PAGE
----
The other day I was looking through some of my old school exercise books from the 1980s. I’d remembered how my teachers had insisted on neatness and order, titles and dates but I hadn’t appreciated the extent to which they regularly taught and expected us to set out notes in a particular way.
Mr Chambers was my first Latin teacher. He had the best handwriting I’ve ever seen and was particularly rigorous about how we copied down what we learnt. I’m sure the close attention he paid to what I was doing helped me to remember my noun and adjective endings, and helped me to achieve the top grade at A Level some seven years later.
Mr Poole, one of my Geography teachers, was also keen on attention to detail, liking hand-drawn maps and labels being clear and correct. During every lesson he told us to pack our bags the night before rather than rushing and forgetting our books and homework in the morning. I often remember his words as I prepare myself for the next day.
Mr Poole and Mr Chambers were, in their own way, clearing distractions and creating the conditions for learning to take place, helping put everything in its right place.
These days I’m still eager to be prepared and avoid unnecessary distractions as I juggle professional and personal priorities. As such, I was comforted when I read the work of Daniel Levitin, Professor of Psychology, Behavioural Science and Music at McGill University in Montreal. In his award-winning book, The Organized Mind: Thinking in the Age of Information Overload (Dutton/Penguin 2014), he sets out the research and gives plenty of practical advice.
Here are five highlights for both teachers and students.
- Multi-tasking is a myth. Our brains operate at 120 bits/second. If we are having a basic conversation with someone else, half of our brain’s ”bandwidth” is already being used. Instead of multi-tasking, we are in fact switching our attention from one thing to another. This also explains why it is next to impossible to concentrate on something else when an animated conversation is taking place nearby.
- Chunk things up. As adults we are more able to sit still for long periods, read lengthy texts or plan more complex projects. This is partly because we have learnt how to break things down into smaller parts while still seeing the bigger picture. We have discovered how things that are large are often more manageable and more motivating to deal with when they are divided into pieces with clear beginnings and endings.
- A bad workman blames his tools. Those who are well organised have established routines to work through problems; quickly evaluating information and finding solutions. With the right tools (and knowledge of how to use them) we can focus, avoid wasting time and get on with what’s important.
- Creativity works best within constraints. A good example of this is how composers work within systems of notation or chemists use the periodic table. Given a template to work with or a set of rules, we often find it easier to get started and be innovative. Freed from distractions, we are more likely to get into a creative flow.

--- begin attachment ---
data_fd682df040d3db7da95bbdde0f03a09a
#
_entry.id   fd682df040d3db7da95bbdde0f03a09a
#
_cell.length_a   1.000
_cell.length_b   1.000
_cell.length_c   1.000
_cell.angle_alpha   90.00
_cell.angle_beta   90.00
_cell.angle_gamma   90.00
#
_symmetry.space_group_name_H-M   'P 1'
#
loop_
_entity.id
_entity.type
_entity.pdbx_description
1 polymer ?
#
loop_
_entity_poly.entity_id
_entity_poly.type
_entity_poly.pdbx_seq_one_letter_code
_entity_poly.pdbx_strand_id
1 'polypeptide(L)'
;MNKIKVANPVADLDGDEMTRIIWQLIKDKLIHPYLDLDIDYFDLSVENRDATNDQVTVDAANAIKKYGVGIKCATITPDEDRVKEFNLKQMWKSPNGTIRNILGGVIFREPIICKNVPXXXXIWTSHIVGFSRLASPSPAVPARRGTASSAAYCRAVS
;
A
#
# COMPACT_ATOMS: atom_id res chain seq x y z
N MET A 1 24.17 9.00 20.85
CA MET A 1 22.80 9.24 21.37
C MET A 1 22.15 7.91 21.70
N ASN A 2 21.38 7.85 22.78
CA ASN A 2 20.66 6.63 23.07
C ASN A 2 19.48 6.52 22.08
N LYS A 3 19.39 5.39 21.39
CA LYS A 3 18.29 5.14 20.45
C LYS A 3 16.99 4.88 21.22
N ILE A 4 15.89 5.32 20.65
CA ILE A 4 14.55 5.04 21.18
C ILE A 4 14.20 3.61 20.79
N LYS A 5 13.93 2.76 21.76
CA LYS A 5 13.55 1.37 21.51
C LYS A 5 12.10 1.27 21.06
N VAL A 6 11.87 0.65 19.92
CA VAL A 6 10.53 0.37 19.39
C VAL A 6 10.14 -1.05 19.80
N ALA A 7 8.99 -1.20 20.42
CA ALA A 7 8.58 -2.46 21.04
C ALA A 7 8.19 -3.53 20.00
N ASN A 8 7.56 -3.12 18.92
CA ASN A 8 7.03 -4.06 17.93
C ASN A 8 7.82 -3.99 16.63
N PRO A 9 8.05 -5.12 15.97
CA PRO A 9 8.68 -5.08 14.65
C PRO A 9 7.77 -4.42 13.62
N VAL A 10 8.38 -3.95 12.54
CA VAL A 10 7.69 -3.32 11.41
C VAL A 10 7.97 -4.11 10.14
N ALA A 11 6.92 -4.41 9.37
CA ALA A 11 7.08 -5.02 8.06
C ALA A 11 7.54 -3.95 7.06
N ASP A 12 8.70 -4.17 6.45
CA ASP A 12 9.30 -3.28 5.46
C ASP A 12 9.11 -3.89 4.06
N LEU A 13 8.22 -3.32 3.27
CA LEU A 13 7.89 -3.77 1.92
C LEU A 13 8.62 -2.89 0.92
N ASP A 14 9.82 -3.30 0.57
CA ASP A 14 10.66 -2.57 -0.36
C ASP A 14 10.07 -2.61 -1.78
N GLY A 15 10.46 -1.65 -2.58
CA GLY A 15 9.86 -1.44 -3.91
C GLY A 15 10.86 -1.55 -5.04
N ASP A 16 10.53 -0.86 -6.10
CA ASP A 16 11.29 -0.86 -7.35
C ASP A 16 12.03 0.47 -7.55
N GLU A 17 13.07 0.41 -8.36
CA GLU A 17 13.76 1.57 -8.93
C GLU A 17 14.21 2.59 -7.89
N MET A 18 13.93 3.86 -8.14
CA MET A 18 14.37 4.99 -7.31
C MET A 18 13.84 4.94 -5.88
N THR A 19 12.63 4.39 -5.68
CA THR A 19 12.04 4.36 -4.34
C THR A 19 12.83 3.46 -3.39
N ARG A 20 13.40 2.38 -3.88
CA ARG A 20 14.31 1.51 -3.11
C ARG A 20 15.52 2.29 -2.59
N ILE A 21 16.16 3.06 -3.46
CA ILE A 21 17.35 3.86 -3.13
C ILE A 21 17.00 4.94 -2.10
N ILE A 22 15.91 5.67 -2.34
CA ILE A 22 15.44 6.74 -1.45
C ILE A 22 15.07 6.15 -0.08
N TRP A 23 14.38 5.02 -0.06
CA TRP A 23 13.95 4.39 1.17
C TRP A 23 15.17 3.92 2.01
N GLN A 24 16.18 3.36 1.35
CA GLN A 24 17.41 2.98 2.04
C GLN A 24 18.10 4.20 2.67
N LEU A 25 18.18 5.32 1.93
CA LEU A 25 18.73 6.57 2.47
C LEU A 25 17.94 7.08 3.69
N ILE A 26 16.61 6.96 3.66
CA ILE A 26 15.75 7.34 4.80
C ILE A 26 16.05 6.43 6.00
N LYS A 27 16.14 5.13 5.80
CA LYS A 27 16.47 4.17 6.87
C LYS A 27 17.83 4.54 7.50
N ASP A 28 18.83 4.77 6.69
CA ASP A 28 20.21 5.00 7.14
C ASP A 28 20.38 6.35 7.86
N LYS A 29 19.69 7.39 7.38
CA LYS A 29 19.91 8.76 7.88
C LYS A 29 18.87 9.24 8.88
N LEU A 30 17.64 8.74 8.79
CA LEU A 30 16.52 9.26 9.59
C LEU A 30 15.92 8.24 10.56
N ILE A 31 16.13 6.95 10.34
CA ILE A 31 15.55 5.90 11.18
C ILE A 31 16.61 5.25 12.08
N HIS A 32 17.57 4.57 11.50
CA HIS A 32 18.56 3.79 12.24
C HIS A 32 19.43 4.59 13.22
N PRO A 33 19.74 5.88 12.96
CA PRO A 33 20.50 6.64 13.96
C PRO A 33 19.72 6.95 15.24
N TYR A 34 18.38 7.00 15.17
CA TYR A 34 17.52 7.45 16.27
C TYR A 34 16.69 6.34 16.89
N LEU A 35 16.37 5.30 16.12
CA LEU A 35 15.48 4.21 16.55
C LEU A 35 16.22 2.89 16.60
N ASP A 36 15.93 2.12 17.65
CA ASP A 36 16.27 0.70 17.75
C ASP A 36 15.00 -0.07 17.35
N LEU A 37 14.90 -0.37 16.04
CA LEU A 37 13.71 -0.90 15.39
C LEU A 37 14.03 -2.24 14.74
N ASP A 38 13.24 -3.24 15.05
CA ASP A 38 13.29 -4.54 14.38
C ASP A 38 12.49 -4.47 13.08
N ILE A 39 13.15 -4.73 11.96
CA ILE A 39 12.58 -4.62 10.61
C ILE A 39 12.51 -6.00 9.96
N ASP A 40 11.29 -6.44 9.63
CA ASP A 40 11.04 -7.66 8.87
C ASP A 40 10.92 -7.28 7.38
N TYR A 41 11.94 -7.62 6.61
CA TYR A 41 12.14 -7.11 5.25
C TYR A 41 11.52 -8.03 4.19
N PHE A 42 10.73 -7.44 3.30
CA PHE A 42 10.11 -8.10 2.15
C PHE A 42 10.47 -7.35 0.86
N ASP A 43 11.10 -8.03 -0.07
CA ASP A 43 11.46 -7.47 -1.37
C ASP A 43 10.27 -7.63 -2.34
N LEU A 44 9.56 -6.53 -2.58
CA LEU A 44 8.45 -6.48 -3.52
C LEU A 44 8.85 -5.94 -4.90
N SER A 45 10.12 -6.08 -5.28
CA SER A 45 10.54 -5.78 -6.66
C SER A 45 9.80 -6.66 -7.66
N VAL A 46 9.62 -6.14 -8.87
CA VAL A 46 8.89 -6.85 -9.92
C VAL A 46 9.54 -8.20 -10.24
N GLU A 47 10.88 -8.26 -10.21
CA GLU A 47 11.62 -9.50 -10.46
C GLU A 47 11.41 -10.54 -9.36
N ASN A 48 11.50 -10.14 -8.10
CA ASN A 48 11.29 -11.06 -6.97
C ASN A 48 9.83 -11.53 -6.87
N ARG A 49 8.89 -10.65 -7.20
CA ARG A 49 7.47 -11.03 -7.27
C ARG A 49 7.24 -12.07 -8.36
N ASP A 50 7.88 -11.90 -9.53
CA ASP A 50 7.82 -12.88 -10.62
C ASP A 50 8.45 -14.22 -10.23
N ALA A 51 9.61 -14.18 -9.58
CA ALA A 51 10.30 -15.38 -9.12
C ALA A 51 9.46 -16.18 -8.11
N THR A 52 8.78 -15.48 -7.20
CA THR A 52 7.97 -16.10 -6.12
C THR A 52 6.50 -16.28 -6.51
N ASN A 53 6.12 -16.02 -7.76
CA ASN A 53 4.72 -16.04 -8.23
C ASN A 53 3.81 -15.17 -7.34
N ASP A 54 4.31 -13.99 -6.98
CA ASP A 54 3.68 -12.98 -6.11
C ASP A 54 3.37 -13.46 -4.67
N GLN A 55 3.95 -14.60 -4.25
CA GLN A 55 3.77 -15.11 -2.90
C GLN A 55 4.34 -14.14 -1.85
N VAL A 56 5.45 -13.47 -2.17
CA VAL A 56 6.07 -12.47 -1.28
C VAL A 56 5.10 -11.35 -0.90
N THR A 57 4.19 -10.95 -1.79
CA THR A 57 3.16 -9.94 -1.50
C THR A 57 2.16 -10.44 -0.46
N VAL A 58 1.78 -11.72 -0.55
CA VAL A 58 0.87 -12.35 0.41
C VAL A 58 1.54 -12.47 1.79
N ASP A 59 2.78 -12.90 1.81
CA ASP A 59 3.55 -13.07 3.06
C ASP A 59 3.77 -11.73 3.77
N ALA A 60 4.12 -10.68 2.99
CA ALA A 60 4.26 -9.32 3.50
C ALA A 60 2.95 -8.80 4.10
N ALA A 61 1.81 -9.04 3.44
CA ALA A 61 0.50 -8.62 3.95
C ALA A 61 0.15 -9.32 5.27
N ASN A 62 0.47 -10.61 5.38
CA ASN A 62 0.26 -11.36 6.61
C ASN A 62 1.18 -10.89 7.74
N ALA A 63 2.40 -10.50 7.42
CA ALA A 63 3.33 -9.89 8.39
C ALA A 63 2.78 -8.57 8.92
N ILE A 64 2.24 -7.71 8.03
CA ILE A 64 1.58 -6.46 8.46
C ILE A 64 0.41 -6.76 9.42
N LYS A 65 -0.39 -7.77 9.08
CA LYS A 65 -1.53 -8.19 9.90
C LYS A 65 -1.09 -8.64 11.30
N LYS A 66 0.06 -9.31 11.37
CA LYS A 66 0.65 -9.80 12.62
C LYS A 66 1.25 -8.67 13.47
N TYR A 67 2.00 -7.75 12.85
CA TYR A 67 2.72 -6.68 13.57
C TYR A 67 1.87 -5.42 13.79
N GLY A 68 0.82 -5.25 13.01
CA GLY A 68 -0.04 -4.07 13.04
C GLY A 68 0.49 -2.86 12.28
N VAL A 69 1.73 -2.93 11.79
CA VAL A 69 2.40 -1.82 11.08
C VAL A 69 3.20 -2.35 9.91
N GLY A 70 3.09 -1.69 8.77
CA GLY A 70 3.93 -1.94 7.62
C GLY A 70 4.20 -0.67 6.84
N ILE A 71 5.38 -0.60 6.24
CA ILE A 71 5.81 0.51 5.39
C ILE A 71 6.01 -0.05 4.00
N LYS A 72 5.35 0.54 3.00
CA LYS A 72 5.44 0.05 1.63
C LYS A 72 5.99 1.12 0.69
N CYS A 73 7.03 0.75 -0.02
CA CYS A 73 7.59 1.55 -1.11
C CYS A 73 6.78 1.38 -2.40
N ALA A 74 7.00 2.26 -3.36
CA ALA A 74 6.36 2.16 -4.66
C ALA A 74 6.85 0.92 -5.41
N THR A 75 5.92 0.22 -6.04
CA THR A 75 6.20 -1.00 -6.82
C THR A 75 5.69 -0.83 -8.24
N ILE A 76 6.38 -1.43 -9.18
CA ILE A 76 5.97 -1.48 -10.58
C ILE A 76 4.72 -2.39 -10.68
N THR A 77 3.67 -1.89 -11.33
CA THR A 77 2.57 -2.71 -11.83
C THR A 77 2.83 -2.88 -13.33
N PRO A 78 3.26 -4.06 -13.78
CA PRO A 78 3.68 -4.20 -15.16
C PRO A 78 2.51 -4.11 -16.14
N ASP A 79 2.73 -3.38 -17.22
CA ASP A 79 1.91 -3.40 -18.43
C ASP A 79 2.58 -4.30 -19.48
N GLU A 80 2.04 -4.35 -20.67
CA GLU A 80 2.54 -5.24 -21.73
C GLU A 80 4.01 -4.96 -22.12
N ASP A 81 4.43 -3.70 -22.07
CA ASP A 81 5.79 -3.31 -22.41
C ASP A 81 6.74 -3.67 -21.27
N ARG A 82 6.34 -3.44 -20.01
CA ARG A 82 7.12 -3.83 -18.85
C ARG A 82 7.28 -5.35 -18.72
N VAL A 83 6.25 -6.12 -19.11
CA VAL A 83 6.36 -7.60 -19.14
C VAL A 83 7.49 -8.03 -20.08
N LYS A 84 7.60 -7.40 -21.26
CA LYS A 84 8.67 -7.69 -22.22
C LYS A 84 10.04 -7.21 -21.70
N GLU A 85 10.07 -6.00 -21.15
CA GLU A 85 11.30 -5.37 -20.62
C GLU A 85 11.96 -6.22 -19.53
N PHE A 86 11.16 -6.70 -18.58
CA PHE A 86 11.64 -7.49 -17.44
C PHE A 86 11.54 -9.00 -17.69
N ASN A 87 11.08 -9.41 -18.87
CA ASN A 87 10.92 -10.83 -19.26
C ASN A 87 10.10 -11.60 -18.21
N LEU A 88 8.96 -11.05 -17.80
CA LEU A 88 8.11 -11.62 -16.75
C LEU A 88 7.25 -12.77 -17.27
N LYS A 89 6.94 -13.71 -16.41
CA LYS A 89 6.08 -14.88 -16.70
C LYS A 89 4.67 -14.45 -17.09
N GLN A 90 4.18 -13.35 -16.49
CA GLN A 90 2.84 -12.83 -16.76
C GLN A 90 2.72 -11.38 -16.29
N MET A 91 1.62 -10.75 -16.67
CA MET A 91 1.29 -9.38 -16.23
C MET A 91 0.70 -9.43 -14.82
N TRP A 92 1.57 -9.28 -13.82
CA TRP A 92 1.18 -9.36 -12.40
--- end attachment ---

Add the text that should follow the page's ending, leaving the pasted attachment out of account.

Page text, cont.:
- It is important to allow our minds to wander. This helps our brains re-calibrate and restore as we simply don’t have enough energy to focus and concentrate 24 hours a day. It is also useful to ‘sleep on it’. Overnight our minds recharge and our brains make new connections. This is particularly true for things we engage actively with and care about.
I have previously blogged about Doug Lemov’s Teach Like A Champion, in which he sets out a number of techniques to help students be ‘college ready’. He also writes about the importance of creating the right conditions for learning to take place:
- In his technique #10 ‘Double Plan’, he says it is as important to plan for what your students will be doing during each phase of your lesson as it is to plan for what you’ll be doing and saying. Some teachers may know this as T-Planning, where you write in one column what are doing as a teacher and alongside it in another column what students will be doing.
- In #14 ‘Board = Paper’, Lemov advocates helping students learn to take notes and retain a record of knowledge. Most students don’t have any idea what the key things to copy down are or how to set them out unless they are told.
- In #31 ‘Binder Control’, we are advised to help students organise their papers, for example by numbering sheets and sections. This helps our students learn how to classify their materials, prepares them for revision, and helps us to check they have all that they need.
- In #33 ‘On Your Mark’, the goal is to set expectations for students to be ready at the beginning of each class. Students soon learn that an empty or messy desk is not good enough. Instead they have their paper out, pencil sharp, homework on display, and nothing more.
- In #37, ‘What To Do’, Lemov explains the importance of specific, concrete, sequential and observable directions. Rather than criticising students for not knowing how to behave, we sometimes need to look at ourselves and check that we have been clear and reasonable in our expectations.
At the beginning of his book, Professor Levitin explains that in a world of digital distractions, and competing personal and professional demands, we have to put up with ‘satisficing’ – ”deciding on and pursuing a course of action that will satisfy the minimum requirements necessary to achieve a particular goal”- a term first introduced by the Nobel Prize-winning economist Herbert A Simon in 1956. As teachers we need to do all we can to help our students do more than this while being aware of cognitive limitations.
Levitin proclaims that, ”Getting organised can bring us all to the next level in our lives”, and I would tend to agree. Without my Gibsonian affordances, routines and techniques, I would struggle to manage all that I have to do. I understand the value of having everything in its right place so that I can be chaotic and messy when I need to be too!